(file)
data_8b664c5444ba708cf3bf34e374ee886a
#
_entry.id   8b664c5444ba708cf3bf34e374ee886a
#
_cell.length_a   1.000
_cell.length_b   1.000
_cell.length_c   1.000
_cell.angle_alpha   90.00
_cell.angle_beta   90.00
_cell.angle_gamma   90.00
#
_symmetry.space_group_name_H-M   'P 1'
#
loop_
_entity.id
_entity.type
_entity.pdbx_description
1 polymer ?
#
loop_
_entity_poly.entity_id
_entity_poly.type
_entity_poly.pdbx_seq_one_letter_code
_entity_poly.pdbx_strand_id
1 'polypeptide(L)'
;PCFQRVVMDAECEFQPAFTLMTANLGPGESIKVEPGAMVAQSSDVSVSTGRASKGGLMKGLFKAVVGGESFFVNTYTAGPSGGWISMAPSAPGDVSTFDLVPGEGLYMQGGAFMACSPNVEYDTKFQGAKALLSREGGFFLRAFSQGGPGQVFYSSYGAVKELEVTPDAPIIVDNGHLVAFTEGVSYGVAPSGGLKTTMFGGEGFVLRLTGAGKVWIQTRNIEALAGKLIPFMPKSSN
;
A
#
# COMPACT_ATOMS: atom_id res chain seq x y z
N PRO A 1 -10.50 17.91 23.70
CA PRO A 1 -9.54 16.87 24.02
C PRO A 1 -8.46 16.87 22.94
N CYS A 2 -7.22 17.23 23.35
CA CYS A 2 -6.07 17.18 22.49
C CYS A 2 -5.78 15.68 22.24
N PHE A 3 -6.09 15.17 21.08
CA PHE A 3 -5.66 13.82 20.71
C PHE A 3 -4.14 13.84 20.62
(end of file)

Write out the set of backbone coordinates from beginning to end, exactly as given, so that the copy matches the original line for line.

data_8b664c5444ba708cf3bf34e374ee886a
#
_entry.id   8b664c5444ba708cf3bf34e374ee886a
#
_cell.length_a   1.000
_cell.length_b   1.000
_cell.length_c   1.000
_cell.angle_alpha   90.00
_cell.angle_beta   90.00
_cell.angle_gamma   90.00
#
_symmetry.space_group_name_H-M   'P 1'
#
loop_
_entity.id
_entity.type
_entity.pdbx_description
1 polymer ?
#
loop_
_entity_poly.entity_id
_entity_poly.type
_entity_poly.pdbx_seq_one_letter_code
_entity_poly.pdbx_strand_id
1 'polypeptide(L)'
;PCFQRVVMDAECEFQPAFTLMTANLGPGESIKVEPGAMVAQSSDVSVSTGRASKGGLMKGLFKAVVGGESFFVNTYTAGPSGGWISMAPSAPGDVSTFDLVPGEGLYMQGGAFMACSPNVEYDTKFQGAKALLSREGGFFLRAFSQGGPGQVFYSSYGAVKELEVTPDAPIIVDNGHLVAFTEGVSYGVAPSGGLKTTMFGGEGFVLRLTGAGKVWIQTRNIEALAGKLIPFMPKSSN
;
A
#
# COMPACT_ATOMS: atom_id res chain seq x y z
N PRO A 1 -10.50 17.91 23.70
CA PRO A 1 -9.54 16.87 24.02
C PRO A 1 -8.46 16.87 22.94
N CYS A 2 -7.22 17.23 23.35
CA CYS A 2 -6.07 17.18 22.49
C CYS A 2 -5.78 15.68 22.24
N PHE A 3 -6.09 15.17 21.08
CA PHE A 3 -5.66 13.82 20.71
C PHE A 3 -4.14 13.84 20.62